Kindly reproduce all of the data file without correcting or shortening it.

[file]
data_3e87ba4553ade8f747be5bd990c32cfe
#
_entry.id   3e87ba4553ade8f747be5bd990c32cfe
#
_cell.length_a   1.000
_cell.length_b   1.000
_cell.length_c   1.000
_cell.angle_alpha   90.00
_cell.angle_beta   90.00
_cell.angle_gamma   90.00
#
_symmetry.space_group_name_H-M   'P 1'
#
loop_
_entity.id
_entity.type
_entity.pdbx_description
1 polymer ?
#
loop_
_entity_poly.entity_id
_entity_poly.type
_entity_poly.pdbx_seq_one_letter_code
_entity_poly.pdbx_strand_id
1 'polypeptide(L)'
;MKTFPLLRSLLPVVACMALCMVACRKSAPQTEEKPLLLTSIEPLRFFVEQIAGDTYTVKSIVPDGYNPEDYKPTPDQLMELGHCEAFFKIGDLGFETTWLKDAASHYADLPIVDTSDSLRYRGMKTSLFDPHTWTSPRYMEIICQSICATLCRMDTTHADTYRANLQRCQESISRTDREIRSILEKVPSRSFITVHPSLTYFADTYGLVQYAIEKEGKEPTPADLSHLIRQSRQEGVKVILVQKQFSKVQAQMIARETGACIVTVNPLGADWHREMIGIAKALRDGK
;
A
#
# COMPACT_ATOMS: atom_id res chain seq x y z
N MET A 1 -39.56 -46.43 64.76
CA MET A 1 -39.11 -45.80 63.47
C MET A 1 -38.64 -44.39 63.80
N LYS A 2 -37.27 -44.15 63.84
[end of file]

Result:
data_3e87ba4553ade8f747be5bd990c32cfe
#
_entry.id   3e87ba4553ade8f747be5bd990c32cfe
#
_cell.length_a   1.000
_cell.length_b   1.000
_cell.length_c   1.000
_cell.angle_alpha   90.00
_cell.angle_beta   90.00
_cell.angle_gamma   90.00
#
_symmetry.space_group_name_H-M   'P 1'
#
loop_
_entity.id
_entity.type
_entity.pdbx_description
1 polymer ?
#
loop_
_entity_poly.entity_id
_entity_poly.type
_entity_poly.pdbx_seq_one_letter_code
_entity_poly.pdbx_strand_id
1 'polypeptide(L)'
;MKTFPLLRSLLPVVACMALCMVACRKSAPQTEEKPLLLTSIEPLRFFVEQIAGDTYTVKSIVPDGYNPEDYKPTPDQLMELGHCEAFFKIGDLGFETTWLKDAASHYADLPIVDTSDSLRYRGMKTSLFDPHTWTSPRYMEIICQSICATLCRMDTTHADTYRANLQRCQESISRTDREIRSILEKVPSRSFITVHPSLTYFADTYGLVQYAIEKEGKEPTPADLSHLIRQSRQEGVKVILVQKQFSKVQAQMIARETGACIVTVNPLGADWHREMIGIAKALRDGK
;
A
#
# COMPACT_ATOMS: atom_id res chain seq x y z
N MET A 1 -39.56 -46.43 64.76
CA MET A 1 -39.11 -45.80 63.47
C MET A 1 -38.64 -44.39 63.80
N LYS A 2 -37.27 -44.15 63.84